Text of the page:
Recently I have become embroiled in a political argument about the state of Britain’s libraries.
A columnist in the Times commented on the public harangue that has developed by saying “if you are seeking a good book almost the last place to look in modern Britain is a public library.”
Unfortunately it seems that he hit the nail on the head. Twelve months ago Parliament’s Culture, Media and Sport Select Committee published a report on public libraries with much enthusiasm for maintaining and improving Britain’s public lending library service. Its reasoned analysis and sensible recommendations included giving priority to improving the quality, range and number of books. A year on and most of its recommendations lie largely ignored and its wisdom unheeded.
In my role as Shadow Culture Secretary I have received many calls from members of the public asking that our prized and historic public book lending service be given due care and attention. It seems that the direction of our library service has been moved from one of book and reading material supply to community centres with IT concentrations and meeting rooms. Most people do not like it.
Librarians whose time is spent on the floors of the libraries bemoan the loss of book investment, the importance placed on books in libraries and also the loss of the tradition of silence. As a long time lover of reading quietly, this loss of silence has surely stopped countless library users from dipping into works by known and unknown authors and taking their time to choose books to carry home. It has surely led directly to less book borrowing.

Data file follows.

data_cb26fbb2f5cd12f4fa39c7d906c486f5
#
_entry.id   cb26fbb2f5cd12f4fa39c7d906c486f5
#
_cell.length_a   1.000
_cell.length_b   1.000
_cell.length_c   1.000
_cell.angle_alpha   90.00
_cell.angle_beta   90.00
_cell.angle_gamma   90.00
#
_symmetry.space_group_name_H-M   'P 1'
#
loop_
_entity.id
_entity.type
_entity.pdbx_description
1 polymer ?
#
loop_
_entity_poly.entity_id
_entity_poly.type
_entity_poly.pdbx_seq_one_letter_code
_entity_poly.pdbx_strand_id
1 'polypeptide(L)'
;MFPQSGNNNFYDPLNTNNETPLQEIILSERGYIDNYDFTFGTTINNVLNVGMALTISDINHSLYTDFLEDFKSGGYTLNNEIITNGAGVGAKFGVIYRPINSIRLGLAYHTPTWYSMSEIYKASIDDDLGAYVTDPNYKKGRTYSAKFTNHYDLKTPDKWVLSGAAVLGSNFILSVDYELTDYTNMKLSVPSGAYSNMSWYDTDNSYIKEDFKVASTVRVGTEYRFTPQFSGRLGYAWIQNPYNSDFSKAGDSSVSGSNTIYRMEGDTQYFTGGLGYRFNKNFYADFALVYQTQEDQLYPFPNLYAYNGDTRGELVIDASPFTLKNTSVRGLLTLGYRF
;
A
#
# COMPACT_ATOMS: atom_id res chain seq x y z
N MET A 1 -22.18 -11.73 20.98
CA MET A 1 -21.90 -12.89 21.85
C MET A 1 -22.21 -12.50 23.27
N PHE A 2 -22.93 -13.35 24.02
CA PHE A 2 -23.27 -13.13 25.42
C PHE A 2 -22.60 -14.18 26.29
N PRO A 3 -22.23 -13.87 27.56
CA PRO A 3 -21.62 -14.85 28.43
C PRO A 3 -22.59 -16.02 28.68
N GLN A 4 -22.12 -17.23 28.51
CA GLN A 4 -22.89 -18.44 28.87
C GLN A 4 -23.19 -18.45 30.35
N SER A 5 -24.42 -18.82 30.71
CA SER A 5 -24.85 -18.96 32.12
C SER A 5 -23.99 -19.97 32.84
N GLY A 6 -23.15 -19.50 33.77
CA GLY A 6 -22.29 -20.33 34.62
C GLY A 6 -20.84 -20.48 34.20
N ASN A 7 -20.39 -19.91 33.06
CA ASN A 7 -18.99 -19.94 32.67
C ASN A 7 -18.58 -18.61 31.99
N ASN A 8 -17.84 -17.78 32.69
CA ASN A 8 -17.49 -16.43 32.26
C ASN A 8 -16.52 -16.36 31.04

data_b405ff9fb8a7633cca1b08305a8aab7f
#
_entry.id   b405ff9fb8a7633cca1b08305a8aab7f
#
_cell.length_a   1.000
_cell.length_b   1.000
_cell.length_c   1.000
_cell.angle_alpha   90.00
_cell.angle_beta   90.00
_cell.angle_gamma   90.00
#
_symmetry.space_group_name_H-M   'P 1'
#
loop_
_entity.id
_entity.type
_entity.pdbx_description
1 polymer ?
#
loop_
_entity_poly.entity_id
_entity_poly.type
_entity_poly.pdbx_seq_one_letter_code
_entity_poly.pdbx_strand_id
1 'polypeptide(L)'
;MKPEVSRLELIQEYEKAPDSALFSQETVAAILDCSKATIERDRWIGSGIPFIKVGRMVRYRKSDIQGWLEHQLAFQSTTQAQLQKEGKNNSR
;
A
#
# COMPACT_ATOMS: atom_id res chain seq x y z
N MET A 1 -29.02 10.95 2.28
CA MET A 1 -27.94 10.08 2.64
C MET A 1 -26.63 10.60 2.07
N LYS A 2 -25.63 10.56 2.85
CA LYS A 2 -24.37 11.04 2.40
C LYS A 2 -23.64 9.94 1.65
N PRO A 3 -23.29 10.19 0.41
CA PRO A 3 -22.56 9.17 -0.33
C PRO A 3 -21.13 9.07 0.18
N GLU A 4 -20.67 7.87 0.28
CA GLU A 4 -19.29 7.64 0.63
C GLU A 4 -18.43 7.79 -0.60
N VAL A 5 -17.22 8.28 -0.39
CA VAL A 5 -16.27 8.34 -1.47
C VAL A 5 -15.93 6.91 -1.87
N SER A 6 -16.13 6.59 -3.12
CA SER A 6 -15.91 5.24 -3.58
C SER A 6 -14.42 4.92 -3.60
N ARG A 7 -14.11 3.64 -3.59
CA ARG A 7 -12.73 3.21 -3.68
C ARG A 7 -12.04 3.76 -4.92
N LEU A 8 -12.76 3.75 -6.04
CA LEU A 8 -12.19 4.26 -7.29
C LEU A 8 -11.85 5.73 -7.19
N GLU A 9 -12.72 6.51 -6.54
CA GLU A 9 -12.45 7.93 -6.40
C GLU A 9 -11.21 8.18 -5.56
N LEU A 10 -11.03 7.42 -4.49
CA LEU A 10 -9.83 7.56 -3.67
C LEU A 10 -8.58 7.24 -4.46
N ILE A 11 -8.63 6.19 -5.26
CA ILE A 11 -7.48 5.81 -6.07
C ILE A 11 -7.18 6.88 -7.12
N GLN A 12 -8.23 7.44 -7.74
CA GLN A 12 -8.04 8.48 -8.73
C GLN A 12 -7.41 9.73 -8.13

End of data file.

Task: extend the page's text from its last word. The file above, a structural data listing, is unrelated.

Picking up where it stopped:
From many who direct our library service there have only been warm words of assurance that all is rosy in the library garden. That is not what I hear from the reading public, from publishers, authors and the librarians who run, often with considerable personal affection, the network of small libraries up and down the country.
For most of them the important thing is for books to be brought back as the core focus of our public library lending service.
According to government figures there has been an upturn in visits to libraries over the last three years but book borrowing has seen huge falls. During the last three years the number of books borrowed has fallen from 336 million to 278 million ? a fall of 17.3%. In the same period the number of people borrowing a book from their local library fell from 28% to 23% of the population.
It is also true that the library network is shrinking. Since 1995 nearly 150 libraries have closed while more than 60 mobile libraries have faced the axe.
By the end of this year there will also be markedly less mobile and local libraries if many of the published proposals become fact. The sad truth is that unless there is a reconsideration of the direction in which our public libraries are going we can expect fewer books in our libraries, less investment in book buying and less people borrowing books from our libraries. What was once one of Britain’s public service jewels, born more than 150 years ago, is now in danger of fading and the impact upon the nation’s valuable interest in the written word will be grievous.